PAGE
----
We picked Skin & Bones, as one of our acts that will take 2016 as their own. The Californian duo are doing just that on their debut EP, Ghost In This Town.
Debut releases after attention seeking singles, are always risky business. Some people just want the same debut single, repeated in different styles; while others expect some wildly, thought provoking change in sound completely. But to judge each song on Skin & Bones EP as “Bad Feeling II-V” would be ridiculous, while expecting a cross between Mumford & Sons and Depeche Mode would just be beyond stupid.
Skin & Bones utilise their debut release, the way any new group should do. Ghost In This Town displays in just enough detail, the evoking emotion of which Skin & Bones’ luscious artistry can achieve, without repeating previous work, or expanding too quickly.
The opener of the same title, begins this twenty+ minute EP in a harmonious fashion, rising quietly with Taylor’s calm, husky vocals, in complete unison with his acoustic guitar, before Peter’s intimate Violin work welcomes in the classical take on Americana/folk that made the duo an instant hit here on Velvet.
While it may begin as a sweet lullaby, Ghost In This Town then transforms into an enigmatic beauty, as Taylor’s lyrics portray a world of loss and conflict, but yet the combination of a variety of string sections, in turn creates a satisfying piece, which could easily ignite an eternity for lovers.
Taylor’s downtrodden lyrics then progress onto the eponymous Bad Feeling, the track which sold Skin & Bones as future stars from the word go, as the likes of country and rock ‘n’ roll come together to create an energetic, awe inspiring classic.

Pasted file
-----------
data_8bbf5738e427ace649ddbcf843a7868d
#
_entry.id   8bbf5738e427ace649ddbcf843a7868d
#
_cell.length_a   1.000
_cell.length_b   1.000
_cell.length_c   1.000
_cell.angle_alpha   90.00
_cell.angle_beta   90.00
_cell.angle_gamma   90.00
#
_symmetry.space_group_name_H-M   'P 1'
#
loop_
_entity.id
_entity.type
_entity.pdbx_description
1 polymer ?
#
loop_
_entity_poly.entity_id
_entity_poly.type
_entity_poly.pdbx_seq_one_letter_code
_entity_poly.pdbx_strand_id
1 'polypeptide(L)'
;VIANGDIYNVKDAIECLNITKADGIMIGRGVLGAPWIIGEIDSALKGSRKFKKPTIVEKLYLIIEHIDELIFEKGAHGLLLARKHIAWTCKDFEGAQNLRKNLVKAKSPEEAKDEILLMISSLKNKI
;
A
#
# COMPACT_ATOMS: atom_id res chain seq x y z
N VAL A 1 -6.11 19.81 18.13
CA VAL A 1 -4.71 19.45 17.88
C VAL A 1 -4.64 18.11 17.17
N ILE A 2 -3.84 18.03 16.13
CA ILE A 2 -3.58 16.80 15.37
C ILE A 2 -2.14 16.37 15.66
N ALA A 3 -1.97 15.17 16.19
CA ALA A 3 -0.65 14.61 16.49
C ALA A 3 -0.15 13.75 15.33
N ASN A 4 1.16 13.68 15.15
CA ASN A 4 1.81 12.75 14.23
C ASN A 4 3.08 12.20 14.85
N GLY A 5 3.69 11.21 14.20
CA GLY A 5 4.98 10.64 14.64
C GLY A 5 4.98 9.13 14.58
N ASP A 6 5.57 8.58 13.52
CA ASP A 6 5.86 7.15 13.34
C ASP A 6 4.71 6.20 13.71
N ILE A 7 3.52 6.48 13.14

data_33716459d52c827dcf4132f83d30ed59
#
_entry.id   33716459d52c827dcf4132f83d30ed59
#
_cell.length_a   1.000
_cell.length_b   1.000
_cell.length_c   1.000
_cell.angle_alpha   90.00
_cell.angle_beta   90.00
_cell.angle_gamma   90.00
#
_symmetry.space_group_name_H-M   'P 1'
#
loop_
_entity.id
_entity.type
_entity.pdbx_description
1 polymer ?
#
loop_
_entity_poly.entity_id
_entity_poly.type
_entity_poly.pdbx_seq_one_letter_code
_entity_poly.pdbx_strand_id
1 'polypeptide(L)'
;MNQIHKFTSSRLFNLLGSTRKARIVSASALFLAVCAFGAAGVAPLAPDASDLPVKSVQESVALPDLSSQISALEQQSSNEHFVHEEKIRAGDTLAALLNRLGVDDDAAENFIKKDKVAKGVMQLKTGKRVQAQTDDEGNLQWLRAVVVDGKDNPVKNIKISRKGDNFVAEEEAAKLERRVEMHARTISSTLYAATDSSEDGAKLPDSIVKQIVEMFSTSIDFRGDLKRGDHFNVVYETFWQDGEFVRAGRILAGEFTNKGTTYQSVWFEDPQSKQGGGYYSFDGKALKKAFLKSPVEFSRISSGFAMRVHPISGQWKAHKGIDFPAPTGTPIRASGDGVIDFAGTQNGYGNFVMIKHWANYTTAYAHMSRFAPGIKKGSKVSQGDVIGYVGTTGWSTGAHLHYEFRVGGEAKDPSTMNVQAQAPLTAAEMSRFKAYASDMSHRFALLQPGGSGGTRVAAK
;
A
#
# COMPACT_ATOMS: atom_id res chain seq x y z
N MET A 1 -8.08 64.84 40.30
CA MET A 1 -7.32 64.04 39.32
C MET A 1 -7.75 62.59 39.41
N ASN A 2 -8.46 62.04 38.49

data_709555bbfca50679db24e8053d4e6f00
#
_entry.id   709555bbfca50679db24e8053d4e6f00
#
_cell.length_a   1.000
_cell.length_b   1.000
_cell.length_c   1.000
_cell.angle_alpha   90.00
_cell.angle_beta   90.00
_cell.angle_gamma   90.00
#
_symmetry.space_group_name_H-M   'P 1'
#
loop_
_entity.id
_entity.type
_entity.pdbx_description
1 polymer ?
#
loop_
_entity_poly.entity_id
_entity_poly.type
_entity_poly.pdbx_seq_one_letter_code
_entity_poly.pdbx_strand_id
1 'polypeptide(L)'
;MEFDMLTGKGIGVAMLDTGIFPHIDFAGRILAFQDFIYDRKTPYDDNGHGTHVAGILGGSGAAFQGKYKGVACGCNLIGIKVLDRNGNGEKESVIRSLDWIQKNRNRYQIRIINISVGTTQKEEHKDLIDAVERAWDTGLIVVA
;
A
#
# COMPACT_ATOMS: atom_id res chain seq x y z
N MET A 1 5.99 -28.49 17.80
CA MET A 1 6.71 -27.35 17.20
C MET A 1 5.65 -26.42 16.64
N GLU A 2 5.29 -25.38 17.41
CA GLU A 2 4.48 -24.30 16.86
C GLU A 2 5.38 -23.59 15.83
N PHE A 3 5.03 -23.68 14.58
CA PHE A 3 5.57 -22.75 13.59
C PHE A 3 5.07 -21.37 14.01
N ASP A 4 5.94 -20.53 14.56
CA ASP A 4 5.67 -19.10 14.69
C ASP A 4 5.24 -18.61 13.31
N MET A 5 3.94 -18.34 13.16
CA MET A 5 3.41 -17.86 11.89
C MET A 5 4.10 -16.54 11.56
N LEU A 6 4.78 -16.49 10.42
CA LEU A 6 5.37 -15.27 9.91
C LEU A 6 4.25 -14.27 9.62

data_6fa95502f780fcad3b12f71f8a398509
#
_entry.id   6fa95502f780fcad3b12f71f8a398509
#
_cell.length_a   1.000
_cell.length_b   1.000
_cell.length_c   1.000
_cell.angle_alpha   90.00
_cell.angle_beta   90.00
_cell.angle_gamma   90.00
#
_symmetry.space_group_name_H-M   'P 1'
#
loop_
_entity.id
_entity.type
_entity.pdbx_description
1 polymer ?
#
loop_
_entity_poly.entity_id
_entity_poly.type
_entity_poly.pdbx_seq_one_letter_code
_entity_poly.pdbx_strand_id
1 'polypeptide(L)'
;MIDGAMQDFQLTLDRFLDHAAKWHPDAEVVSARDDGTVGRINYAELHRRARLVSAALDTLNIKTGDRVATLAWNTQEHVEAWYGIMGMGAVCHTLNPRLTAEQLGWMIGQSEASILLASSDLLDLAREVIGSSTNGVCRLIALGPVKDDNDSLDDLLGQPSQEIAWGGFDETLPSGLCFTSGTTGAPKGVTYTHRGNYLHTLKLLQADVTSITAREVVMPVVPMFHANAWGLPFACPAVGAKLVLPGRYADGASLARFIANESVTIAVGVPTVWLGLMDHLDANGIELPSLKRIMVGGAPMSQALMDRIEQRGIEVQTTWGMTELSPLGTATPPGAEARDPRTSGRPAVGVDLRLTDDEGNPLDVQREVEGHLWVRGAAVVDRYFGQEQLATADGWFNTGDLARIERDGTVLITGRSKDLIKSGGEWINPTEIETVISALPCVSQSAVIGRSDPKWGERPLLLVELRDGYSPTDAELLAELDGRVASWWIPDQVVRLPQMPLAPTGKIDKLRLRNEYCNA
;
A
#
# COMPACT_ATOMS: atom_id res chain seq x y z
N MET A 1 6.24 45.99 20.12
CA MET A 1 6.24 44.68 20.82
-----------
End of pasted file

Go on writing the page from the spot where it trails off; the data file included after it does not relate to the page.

The idea of music which causes pure silence, as it commands complete attention, whether that be from howling vocals or spiralling guitars, together with well executed string sections, is the exact stance Ghost In This Town achieves throughout its twenty+ minutes.
Mr. Dark captures the essence of a truly great acoustic piece, one of which could find itself, easily placed upon a major networks season closing episode, forever becoming entwined as a part of history. Ain’t No Water similar achieves TV status, as the tension hanger title, breaking itself up into what seems to be much longer than its four and a half minute running time.
Then as Ghost In This Town reaches its end, Pointing and Laughing provides a final blast of Skin & Bones’ magic, perfectly capturing the balance between calming waves, which rises just enough to provide a quick burst of excitement and joy, before quietly settling into a picturesque setting.
As Ghost In This Town plays through, the original ‘brow raising running time doesn’t seem like enough, as each track leaves a void within. Where once pessimistic attitudes and optimistic dreams laid, a state of blissful tenderness remains, as Skin & Bones provide the intense Americana that was expected and hoped for, yet now it leaves me in a confused state of mind. Do I want more Skin & Bones? Am I ready for more, or do I just keep this on repeat? The answer to all of those questions will of course, be a resounding yes.